Atlassian Implementation – Practical Tips and Best Practices for SMBs and Large Enterprises

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In my previous blog, I shared a list of capabilities that enterprises need to build to ensure that their Atlassian ecosystem implementation is successful. There, I had talked about domain knowledge, system architecture understanding, data migration expertise, customization capabilities, among other things. 

Over the past several years, we have helped several SMBs and large enterprises with their Atlassian implementation. During my discussions with clients, I frequently get this question from senior management about what capabilities they should build inhouse and what they should outsource. This blog is a summary of my response to various clients’ contexts. It also covers some practice tips and best practices for SMBs and large enterprises to help them ensure that their Atlassian implementation delivers real value. 

The first step is to find out what capabilities you will need just one time or occasionally. For example, consider installation and initial setup, Custom Plugin development for a specific integration, Data Migration, Data Merge, etc. It does not make sense to invest time and energy to build these capabilities in-house as you will not have enough opportunities to keep such resources challenged enough and utilize them.

Strategies for SMB & Large Enterprises While Bringing in Atlassian 

In a competitive world of software collaboration and development tools, the options that Atlassian offers for streamlining the development process and integrating solutions across the enterprise are wide-ranging. 

As a leading enterprise software company that provides an array of products for software developers, project managers, and customer service executives, Atlassian provides access to the latest and most advanced technology, allowing you to launch products with ease and maintain their capabilities over time. 

For organizations, it is important to understand that skills or competence required also depends on the Adoption Lifecycle Stage.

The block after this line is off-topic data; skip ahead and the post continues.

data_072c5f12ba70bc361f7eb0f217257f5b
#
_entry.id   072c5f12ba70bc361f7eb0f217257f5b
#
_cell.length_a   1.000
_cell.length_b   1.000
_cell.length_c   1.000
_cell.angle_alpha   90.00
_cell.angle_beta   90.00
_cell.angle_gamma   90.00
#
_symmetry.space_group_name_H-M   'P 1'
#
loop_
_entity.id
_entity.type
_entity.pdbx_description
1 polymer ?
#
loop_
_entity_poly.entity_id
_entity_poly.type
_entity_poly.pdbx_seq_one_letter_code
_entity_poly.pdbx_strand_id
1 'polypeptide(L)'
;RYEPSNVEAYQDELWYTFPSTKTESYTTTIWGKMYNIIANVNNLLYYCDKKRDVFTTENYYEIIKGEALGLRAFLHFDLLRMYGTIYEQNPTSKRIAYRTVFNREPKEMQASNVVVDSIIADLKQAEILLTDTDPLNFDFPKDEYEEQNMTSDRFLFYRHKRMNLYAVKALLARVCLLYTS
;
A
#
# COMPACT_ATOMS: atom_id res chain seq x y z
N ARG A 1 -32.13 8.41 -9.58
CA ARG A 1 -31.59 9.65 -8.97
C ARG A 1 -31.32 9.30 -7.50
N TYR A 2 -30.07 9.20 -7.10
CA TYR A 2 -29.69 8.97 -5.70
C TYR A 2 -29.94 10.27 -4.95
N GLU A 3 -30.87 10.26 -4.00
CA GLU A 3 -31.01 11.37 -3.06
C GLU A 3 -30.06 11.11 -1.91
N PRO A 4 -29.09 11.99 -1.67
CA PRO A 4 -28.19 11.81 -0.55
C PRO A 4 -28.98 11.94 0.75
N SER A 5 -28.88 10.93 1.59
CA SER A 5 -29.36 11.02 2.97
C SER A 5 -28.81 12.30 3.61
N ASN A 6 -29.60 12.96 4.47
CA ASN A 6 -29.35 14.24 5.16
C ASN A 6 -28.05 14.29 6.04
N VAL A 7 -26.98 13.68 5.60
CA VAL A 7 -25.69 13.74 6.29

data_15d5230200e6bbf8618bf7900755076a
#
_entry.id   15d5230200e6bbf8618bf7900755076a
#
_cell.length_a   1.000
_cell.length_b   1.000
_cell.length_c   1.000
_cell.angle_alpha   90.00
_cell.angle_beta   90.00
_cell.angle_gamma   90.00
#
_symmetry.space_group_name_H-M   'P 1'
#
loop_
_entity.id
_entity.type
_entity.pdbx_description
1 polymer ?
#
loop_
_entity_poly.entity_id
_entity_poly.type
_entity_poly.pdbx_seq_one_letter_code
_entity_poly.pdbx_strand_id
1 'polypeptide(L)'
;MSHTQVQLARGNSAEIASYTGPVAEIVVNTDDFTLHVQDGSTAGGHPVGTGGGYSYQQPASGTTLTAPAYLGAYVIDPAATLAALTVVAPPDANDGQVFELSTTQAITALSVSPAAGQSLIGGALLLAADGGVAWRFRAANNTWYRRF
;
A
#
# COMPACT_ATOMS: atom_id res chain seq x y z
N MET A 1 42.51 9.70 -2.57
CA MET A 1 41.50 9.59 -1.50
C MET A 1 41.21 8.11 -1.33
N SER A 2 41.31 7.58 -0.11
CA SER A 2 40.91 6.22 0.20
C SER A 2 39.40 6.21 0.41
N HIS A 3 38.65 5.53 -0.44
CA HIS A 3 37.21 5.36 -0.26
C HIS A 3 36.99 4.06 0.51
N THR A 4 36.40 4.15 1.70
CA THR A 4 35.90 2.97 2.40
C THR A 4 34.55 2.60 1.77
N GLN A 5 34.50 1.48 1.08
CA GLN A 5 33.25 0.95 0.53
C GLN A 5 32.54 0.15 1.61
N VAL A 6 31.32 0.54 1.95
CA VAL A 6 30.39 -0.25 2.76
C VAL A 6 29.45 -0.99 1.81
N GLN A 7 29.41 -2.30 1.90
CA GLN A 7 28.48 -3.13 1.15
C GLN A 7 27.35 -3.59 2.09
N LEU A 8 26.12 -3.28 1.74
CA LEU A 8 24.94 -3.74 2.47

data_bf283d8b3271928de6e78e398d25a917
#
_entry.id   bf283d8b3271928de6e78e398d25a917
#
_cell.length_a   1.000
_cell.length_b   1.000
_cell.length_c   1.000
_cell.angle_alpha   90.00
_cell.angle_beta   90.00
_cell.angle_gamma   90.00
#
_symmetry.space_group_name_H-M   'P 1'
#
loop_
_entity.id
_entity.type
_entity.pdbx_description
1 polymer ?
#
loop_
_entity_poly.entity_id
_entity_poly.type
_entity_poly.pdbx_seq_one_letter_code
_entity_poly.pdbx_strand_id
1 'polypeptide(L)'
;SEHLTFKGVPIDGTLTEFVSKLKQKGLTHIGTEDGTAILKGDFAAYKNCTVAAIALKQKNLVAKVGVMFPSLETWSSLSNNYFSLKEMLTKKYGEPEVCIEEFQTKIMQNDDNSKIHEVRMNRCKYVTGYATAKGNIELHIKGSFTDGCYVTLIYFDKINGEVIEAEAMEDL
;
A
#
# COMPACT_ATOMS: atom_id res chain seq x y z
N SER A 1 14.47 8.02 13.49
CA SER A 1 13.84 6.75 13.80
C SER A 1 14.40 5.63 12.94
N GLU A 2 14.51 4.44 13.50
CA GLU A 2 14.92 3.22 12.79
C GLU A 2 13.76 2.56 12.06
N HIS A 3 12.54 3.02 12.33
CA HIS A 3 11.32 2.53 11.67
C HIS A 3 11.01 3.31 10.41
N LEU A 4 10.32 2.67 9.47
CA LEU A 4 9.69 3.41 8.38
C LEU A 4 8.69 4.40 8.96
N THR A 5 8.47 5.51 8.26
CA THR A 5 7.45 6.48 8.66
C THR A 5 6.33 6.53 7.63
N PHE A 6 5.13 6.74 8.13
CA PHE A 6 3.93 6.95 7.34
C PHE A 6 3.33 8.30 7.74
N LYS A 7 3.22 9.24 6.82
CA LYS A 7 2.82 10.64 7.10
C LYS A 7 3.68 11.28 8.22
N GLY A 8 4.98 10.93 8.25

New Atlassian Adoption

  • Knowledge of migrating data from legacy tools and systems 
  • Integration know-how
  • Familiarity with Business Process Mapping
  • Knowledge of the different deployment modes – Atlassian Data Center, Atlassian Cloud, and Atlassian Server. 

Extending existing Atlassian tools 

  • Knowledge of integrating existing tools with new tools/cloud
  • Merging of JIRA or JSD or Confluence instances
  • Bringing new function/division on to the Atlassian ecosystem

Optimizing the usage of existing Atlassian ecosystem

  • Making cross-functional interventions such as discovering where constraints are, analyzing what needs to be done and rolling out the necessary changes
  • Keeping the lights on
  • Knowledge of Atlassian Administration & Infrastructure Support
  • Familiarity and experience with Atlassian Implementation Support
  • Understanding of extending custom developments

Organizations also need to adopt the right strategies while bringing in Atlassian tools into their business and their size. Let us see what makes business sense, given the unique context of your organization. 

For instance:  

Small to Midsize Companies

For small to midsize organizations, instance sizes are comparatively smaller and less complex. Team size is also small, and there are limited change requests on an ongoing basis. There is a low impact due to the slower turnaround time for change requests. Therefore, it is not worthwhile to build teams in-house but to outsource all Atlassian tool implementation activities (discovery, define, do) to partners.

Also, if data security and compliance are not too much of a concern, it is best for small teams to start with Atlassian Cloud so that they don’t have to worry about infrastructure and support aspects of managing these tools.